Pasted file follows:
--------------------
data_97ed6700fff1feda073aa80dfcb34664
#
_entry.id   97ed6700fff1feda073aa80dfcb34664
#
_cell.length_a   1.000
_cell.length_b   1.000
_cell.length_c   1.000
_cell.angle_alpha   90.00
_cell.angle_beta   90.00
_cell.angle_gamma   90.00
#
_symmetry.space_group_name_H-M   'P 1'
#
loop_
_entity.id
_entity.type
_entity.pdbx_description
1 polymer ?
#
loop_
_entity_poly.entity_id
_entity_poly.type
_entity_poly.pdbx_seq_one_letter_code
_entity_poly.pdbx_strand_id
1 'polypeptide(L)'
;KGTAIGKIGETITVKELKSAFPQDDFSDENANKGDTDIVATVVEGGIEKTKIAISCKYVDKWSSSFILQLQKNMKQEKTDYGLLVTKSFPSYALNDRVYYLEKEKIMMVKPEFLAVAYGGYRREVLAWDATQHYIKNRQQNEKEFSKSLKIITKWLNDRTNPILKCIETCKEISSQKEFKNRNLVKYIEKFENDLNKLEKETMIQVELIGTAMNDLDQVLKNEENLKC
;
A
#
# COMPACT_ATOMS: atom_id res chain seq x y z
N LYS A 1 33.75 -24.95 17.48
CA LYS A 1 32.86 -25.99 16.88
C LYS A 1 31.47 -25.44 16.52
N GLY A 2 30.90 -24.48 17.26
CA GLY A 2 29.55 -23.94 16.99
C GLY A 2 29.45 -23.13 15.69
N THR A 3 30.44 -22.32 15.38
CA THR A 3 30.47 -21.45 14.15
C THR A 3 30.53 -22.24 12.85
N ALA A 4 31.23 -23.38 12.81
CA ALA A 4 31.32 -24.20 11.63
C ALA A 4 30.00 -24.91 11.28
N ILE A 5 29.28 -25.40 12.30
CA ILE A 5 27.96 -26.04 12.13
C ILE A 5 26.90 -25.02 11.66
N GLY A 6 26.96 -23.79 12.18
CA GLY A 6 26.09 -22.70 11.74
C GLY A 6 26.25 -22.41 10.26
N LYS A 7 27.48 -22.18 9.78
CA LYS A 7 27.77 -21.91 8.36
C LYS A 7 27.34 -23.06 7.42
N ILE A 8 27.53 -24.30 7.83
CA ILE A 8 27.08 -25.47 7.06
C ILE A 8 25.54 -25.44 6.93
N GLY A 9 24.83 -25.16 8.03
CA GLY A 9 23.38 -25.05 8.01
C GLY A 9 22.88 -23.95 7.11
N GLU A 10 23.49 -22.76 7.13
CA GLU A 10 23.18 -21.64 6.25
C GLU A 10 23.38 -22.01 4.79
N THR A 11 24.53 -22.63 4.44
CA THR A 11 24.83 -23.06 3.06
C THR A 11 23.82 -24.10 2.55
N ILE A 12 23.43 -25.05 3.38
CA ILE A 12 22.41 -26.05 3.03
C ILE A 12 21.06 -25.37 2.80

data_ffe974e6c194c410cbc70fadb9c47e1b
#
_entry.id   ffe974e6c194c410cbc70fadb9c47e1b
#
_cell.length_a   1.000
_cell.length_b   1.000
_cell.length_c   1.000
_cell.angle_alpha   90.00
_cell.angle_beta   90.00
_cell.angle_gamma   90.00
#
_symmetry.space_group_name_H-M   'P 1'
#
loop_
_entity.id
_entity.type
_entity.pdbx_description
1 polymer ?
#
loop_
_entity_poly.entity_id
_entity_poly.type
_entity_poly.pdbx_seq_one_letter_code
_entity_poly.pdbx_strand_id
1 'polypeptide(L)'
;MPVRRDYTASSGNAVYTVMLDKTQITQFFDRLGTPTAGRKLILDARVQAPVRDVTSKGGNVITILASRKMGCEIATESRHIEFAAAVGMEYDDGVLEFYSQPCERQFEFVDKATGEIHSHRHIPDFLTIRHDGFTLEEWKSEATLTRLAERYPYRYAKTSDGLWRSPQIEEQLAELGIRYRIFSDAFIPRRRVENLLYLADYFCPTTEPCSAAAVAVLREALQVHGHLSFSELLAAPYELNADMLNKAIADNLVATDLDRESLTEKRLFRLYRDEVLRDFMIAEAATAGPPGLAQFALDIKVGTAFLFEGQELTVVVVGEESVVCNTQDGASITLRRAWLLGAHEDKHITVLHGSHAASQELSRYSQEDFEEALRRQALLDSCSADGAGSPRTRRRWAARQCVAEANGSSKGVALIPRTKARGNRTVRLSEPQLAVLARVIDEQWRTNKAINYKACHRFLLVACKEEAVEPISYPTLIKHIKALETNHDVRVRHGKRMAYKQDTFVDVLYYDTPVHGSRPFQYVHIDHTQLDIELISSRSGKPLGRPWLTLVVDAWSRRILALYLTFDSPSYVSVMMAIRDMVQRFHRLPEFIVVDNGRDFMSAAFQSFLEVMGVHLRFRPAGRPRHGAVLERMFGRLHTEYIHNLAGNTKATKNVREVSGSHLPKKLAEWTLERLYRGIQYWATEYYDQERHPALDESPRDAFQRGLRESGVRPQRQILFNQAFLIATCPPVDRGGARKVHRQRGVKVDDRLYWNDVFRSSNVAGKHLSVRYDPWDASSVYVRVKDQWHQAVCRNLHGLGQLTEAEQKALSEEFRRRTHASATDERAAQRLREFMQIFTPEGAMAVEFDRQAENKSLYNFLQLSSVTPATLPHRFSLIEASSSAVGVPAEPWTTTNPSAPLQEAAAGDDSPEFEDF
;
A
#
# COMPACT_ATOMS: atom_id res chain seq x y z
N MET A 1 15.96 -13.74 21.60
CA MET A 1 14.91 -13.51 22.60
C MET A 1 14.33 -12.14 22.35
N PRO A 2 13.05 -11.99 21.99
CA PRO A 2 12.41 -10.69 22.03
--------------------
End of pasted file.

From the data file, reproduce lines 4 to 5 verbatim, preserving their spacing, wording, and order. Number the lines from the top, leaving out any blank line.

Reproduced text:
#
_cell.length_a   1.000